Consistent with my long-held thesis that factor performance of the Australian market is strongly dominated by global macro and factor performance, I have found that the Australia value spread is also highly correlated with the World value spread, with notable and understandable exceptions around the Asian crisis, Tech bubble and naughties China boom. This relationship between MSCI World value spread and that for Australia has only strengthened over time, especially since the GFC. This is explainable by the low growth/Quantitative Easing world, and financial market weaponisation (or development) of, for example, commodity futures trading (CTAs) that allows trading of common factors on a global basis.

I have looked at what has been really driving changes in value spreads, and my analysis shows that the level and change in economic growth (e.g. based on our in-house business cycle indicator or PMI), bond yields (e.g. the US 10yr) and the yield curve, have all generally moved in concert with value spreads. This tells us that value style performance should turn around when economic growth stabilises, bond yields are no longer falling, and central banks cut rates to stimulate the economy. In other words, when the world doesn’t remain in a constant state of deterioration.

Based on the historical relationship between value spreads and macro data, current value spreads imply that there are no further Fed rate cuts, PMI is set to trend below 50, and further falls in bond yields are on the way. But the world doesn’t retain a state of panic/euphoria for an extended period. The bottom of a cycle is notoriously hard to time. The value spread based on the holdings in our Legg Mason Martin Currie Select Opportunities Fund1 versus the S&P/ASX 200 Index, appears to already be pricing recessionary outcomes and no response by policy makers. As such asset allocators need to be positioned in value stocks ahead of the inflection point to capitalise on future narrowing spreads.

Wide value spreads in the Tech bubble were associated with an expensive market, whereas in the GFC, wide spreads were associated with a cheap market. Post the Tech bust, when spreads again started to narrow, value stocks were attractive as they were considered defensive/low beta and provided strong alpha, but post GFC, value stocks became less attractive as their correlation to beta rose. Today’s situation of high value spreads and an expensive market looks more like the Tech bubble than the GFC. Therefore, in the coming cycle, it is more likely today’s cheap stocks prove more defensive than expensive Growth stocks which have been low beta in recent years. The Legg Mason Martin Currie Select Opportunities Fund is positioned away from the overvalued ‘High Growth/High PE/ High Momentum’ part of the market to maximise long-term income and returns.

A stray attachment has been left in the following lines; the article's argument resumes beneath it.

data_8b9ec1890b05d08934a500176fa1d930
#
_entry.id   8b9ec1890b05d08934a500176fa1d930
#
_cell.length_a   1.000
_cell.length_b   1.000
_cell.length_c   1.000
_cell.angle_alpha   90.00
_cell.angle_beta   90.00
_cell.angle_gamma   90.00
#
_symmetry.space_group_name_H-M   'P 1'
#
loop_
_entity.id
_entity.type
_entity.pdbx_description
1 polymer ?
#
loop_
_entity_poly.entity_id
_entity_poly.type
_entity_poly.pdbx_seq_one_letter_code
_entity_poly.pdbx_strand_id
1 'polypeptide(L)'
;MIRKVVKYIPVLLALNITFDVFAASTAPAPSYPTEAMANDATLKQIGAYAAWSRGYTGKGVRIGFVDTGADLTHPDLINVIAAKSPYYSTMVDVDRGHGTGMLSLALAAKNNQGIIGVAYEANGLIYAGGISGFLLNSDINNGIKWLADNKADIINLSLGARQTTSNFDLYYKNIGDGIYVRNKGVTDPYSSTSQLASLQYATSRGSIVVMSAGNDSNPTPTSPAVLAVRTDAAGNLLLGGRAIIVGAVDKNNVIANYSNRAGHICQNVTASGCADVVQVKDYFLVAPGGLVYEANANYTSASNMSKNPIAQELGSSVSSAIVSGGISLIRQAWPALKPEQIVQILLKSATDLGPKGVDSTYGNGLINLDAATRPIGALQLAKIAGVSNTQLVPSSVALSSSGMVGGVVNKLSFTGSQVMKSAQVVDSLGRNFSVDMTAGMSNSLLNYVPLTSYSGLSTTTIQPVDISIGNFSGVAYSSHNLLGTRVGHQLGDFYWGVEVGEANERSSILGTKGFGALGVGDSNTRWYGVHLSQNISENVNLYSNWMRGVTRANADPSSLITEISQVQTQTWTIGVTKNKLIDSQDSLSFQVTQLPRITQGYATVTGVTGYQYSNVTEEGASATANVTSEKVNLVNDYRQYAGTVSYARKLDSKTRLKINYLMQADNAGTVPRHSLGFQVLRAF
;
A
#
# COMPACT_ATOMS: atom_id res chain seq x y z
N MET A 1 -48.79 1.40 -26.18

Now is the time to position for Value, not to chase expensive stocks. We believe that our Legg Mason Martin Currie Select Opportunities Fund is able to capture alpha for clients based on three sources:

  • The long-term Value premium available because of the market’s behavioural bias towards over optimism;
  • Our tactical allocation approach to style and risk based on our deep understanding of value spreads and the Value
  • Superior stock selection over time from our experienced research team’s fundamental and quantitative insights into company Valuation, Quality and Direction.


Past performance is not a guide to future returns. Source: Martin Currie Australia, FactSet, as at 30 June 2019. Legg Mason Asset Management Australia Ltd (ABN 76 004 835 849 AFSL 240827) is part of the Global Legg Mason Inc. group. Any reference to ‘Legg Mason Australia’ or ‘Martin Currie Australia’ is a reference to Legg Mason Asset Management Australia Limited. ‘Martin Currie Australia’ is a division within Legg Mason Asset Management Australia Limited. Legg Mason Australia is the responsible entity of the Legg Mason Martin Currie Select Opportunities Fund (ARSN 122 100 207)(Fund). Martin Currie Australia is the fund manager of the Fund. Before making an investment decision you should read the Product Disclosure Statement (PDS) for the Fund carefully and you need to consider, with or without the assistance of a financial advisor, whether such an investment is appropriate in light of your particular investment needs, objectives and financial circumstances. The PDS is available and can be obtained by contacting Legg Mason Australia on 1800 679 541 or at http://www.leggmason.com.au. This product has not been prepared to take into account the investment objectives, financial objectives or particular needs of any particular person. Neither Legg Mason Australia, nor any of its related parties guarantees any performance or the return of capital invested. Past performance is not necessarily indicative of future performance. Investments are subject to risks, including, but not limited to, possible delays in payments and loss of income or capital invested. These opinions are subject to change without notice and do not constitute investment advice or recommendation. The information contained in this paper has been compiled with considerable care to ensure its accuracy. But no representation or warranty, express or implied, is made to its accuracy or completeness. Market and currency movements may cause the capital value of shares, and the income from them, to fall as well as rise and you may get back less than you invested. Martin Currie has procured any research or analysis contained in this presentation for its own use. It is provided to you only incidentally, and any opinions expressed are subject to change without notice. The opinions contained in this document are those of the named manager(s). They may not necessarily represent the views of other Martin Currie managers, strategies or funds. Please note the information within this report has been produced internally using unaudited data and has not been independently verified. Whilst every effort has been made to ensure its accuracy, no guarantee can be given. Some of the information provided in this document has been compiled using data from a representative account. This account has been chosen on the basis it is an existing account managed by Martin Currie, within the strategy referred to in this document. Representative accounts for each strategy have been chosen on the basis that they are the longest running account for the strategy. This data has been provided as an illustration only, the figures should not be relied upon as an indication of future performance. The data provided for this account may be different to other accounts following the same strategy. The information should not be considered as comprehensive and additional information and disclosure should be sought ahead of any planned investment. The distribution of specific products is restricted in certain jurisdictions, investors should be aware of these restrictions before requesting further specific information.